Sharing restorative approaches to global peace

Law's Jennifer Llewellyn at Nobel Peace summit

- December 6, 2013

Delegates at the Nobel Laureates summit. (Jennifer Llewellyn photo)
Delegates at the Nobel Laureates summit. (Jennifer Llewellyn photo)

Imagine you had the opportunity to present your work to dozens of Nobel Peace Prize recipients alongside world leaders such as The Dalai Lama, Muhammad Yunus and F.W. De Klerk. What would you say?

Last month, Jennifer Llewellyn, professor in Dalhousie’s Schulich School of Law and director of the Nova Scotia Restorative Justice Community University Research Alliance (NSRJ-CURA), was asked to speak at the 13th World Summit of Nobel Peace Laureates in Warsaw.

“It provides a gathering point each year for the laureates to come together and to continue to lift up to the world the significance of peace work,” says Prof. Llewellyn. “The sponsors of the summit decided that they wanted to bring in some scholars who work in peace building to compliment the summit’s activity with ongoing research.”

A different approach to peace building

Prof. Llewellyn is an internationally renowned leader in restorative justice, expertise she applied to the summit’s broader theme of peace building.

“A restorative approach to peace building helps us think about peace building more holistically and more connectedly… [to] look at the relationships between justice, peace and development,” she explains.

“We need to look backwards less and focus on blame less. We need to look forward, focusing on responsibility and focusing on solutions. With restorative justice, people look at how to make a situation better, rather than evening out the scales with payback for what happened in the past.”

Restorative justice isn’t about ignoring responsibility for what took place. Instead, it’s about considering the harms to people and their relationships, and what needs to be done to address those harms and rehabilitate those relationships. It’s an approach that’s become increasingly common in justice institutions not just internationally, but here at home.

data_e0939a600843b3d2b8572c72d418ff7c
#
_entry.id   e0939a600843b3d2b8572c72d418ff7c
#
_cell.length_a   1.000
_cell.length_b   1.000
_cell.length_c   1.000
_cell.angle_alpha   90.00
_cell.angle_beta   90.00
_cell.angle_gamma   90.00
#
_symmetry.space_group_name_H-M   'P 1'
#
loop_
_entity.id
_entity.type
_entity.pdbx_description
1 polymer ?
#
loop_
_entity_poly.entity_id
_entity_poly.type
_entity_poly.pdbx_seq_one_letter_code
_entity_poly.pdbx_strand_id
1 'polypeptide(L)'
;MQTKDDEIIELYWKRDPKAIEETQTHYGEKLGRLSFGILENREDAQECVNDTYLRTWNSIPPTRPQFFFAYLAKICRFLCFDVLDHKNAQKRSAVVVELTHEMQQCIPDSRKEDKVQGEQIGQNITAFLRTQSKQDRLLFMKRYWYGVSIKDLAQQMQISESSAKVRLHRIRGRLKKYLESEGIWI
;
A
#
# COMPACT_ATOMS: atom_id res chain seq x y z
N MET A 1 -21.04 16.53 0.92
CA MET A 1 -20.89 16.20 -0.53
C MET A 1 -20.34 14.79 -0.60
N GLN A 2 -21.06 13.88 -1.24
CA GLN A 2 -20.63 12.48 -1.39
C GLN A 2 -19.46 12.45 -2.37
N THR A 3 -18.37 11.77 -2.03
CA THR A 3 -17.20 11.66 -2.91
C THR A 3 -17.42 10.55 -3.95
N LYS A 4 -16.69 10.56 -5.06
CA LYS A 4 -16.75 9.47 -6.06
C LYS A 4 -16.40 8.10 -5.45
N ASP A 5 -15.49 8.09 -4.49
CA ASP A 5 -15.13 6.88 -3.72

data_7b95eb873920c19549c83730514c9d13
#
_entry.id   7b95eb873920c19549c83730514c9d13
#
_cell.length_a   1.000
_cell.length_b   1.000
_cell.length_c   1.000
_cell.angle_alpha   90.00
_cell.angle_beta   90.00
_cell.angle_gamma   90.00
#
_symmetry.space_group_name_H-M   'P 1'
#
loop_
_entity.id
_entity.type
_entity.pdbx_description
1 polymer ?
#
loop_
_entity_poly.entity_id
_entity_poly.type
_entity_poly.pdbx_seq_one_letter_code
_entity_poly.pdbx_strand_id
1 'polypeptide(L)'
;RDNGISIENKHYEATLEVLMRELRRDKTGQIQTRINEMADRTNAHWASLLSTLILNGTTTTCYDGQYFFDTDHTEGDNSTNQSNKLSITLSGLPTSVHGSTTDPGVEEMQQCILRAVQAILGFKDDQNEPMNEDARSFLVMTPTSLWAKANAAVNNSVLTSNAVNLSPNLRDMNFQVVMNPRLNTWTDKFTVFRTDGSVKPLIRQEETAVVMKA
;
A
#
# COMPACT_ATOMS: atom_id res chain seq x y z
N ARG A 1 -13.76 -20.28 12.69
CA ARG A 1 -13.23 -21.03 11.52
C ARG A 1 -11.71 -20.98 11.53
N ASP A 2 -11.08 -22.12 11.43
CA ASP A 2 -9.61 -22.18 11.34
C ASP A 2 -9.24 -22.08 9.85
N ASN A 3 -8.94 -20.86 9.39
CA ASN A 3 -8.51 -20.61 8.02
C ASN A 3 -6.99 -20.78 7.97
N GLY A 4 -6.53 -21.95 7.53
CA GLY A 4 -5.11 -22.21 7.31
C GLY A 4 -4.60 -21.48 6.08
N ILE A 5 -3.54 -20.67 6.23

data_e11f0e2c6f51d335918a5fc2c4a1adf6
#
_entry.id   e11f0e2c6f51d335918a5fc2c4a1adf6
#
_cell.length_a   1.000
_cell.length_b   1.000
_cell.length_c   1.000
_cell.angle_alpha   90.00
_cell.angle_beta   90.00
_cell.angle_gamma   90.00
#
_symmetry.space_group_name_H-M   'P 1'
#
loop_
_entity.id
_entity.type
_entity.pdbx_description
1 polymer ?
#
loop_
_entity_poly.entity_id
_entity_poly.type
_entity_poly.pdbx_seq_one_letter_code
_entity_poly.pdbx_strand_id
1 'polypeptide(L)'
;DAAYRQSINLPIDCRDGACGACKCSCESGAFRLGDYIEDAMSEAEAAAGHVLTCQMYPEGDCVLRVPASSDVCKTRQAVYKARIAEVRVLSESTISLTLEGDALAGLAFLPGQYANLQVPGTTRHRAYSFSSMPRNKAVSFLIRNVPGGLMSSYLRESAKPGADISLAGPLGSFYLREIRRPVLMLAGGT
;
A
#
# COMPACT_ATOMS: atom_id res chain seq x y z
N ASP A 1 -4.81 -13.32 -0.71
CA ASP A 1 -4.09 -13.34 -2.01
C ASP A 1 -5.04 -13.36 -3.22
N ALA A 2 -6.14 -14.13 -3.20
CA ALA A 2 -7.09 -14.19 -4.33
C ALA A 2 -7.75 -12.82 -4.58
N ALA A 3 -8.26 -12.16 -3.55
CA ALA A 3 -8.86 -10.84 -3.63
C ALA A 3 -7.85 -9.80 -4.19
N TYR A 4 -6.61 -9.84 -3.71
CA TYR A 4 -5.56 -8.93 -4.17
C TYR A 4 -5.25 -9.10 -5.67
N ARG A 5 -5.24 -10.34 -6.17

“Nova Scotia has one of the world’s most comprehensive and leading restorative justice programs for young people, and has for about the last dozen or so years,” says Prof. Llewellyn, noting also Dalhousie’s own Restorative Justice Pilot Project in partnership with Halifax Regional Police and the Nova Scotia Department of Justice.

“Encouraging responsibility is central,” Professor Llewellyn explains. “The program has a very high compliance rate and the reason for that is that the offender is involved in making the plan. They understand that they have a responsibility to respond to and make better the consequences of their actions.”

Taking the summit home

When asked about her experience at the summit, Prof. Llewellyn prefers not to focus on the individual stories.

“We shouldn’t think that there are only a handful of heroes who can do what the laureates at the summit did,” she says, explaining that the path to peace is, ultimately, paved with many small opportunities to make a difference.

“Why I think it’s most valuable to lift up these Nobel laureates is not because they’re particularly unique and special, but actually because they’re not. They show us the capacity we all have to make a conscious choice to work collaboratively and to work in positive connections with others to make a difference.”


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